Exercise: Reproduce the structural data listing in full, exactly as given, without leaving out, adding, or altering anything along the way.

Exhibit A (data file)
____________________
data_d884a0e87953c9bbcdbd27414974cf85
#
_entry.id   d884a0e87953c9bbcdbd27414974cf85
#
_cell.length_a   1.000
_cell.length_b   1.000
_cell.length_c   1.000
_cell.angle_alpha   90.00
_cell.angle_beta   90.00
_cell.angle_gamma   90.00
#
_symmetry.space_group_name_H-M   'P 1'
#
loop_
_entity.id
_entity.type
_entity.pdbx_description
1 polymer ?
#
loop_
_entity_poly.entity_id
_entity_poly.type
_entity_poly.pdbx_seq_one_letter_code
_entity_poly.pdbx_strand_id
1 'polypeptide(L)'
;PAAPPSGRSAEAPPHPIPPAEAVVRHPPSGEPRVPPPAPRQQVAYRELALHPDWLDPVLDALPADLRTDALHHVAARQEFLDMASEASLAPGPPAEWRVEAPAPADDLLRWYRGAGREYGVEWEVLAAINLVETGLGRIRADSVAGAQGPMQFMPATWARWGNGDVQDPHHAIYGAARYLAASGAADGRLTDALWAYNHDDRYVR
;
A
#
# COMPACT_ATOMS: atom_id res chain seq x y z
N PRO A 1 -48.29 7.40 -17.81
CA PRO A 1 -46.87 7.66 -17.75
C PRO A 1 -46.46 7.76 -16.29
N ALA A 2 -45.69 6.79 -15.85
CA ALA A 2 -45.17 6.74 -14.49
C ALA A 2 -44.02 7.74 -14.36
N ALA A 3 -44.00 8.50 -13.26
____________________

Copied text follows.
data_d884a0e87953c9bbcdbd27414974cf85
#
_entry.id   d884a0e87953c9bbcdbd27414974cf85
#
_cell.length_a   1.000
_cell.length_b   1.000
_cell.length_c   1.000
_cell.angle_alpha   90.00
_cell.angle_beta   90.00
_cell.angle_gamma   90.00
#
_symmetry.space_group_name_H-M   'P 1'
#
loop_
_entity.id
_entity.type
_entity.pdbx_description
1 polymer ?
#
loop_
_entity_poly.entity_id
_entity_poly.type
_entity_poly.pdbx_seq_one_letter_code
_entity_poly.pdbx_strand_id
1 'polypeptide(L)'
;PAAPPSGRSAEAPPHPIPPAEAVVRHPPSGEPRVPPPAPRQQVAYRELALHPDWLDPVLDALPADLRTDALHHVAARQEFLDMASEASLAPGPPAEWRVEAPAPADDLLRWYRGAGREYGVEWEVLAAINLVETGLGRIRADSVAGAQGPMQFMPATWARWGNGDVQDPHHAIYGAARYLAASGAADGRLTDALWAYNHDDRYVR
;
A
#
# COMPACT_ATOMS: atom_id res chain seq x y z
N PRO A 1 -48.29 7.40 -17.81
CA PRO A 1 -46.87 7.66 -17.75
C PRO A 1 -46.46 7.76 -16.29
N ALA A 2 -45.69 6.79 -15.85
CA ALA A 2 -45.17 6.74 -14.49
C ALA A 2 -44.02 7.74 -14.36
N ALA A 3 -44.00 8.50 -13.26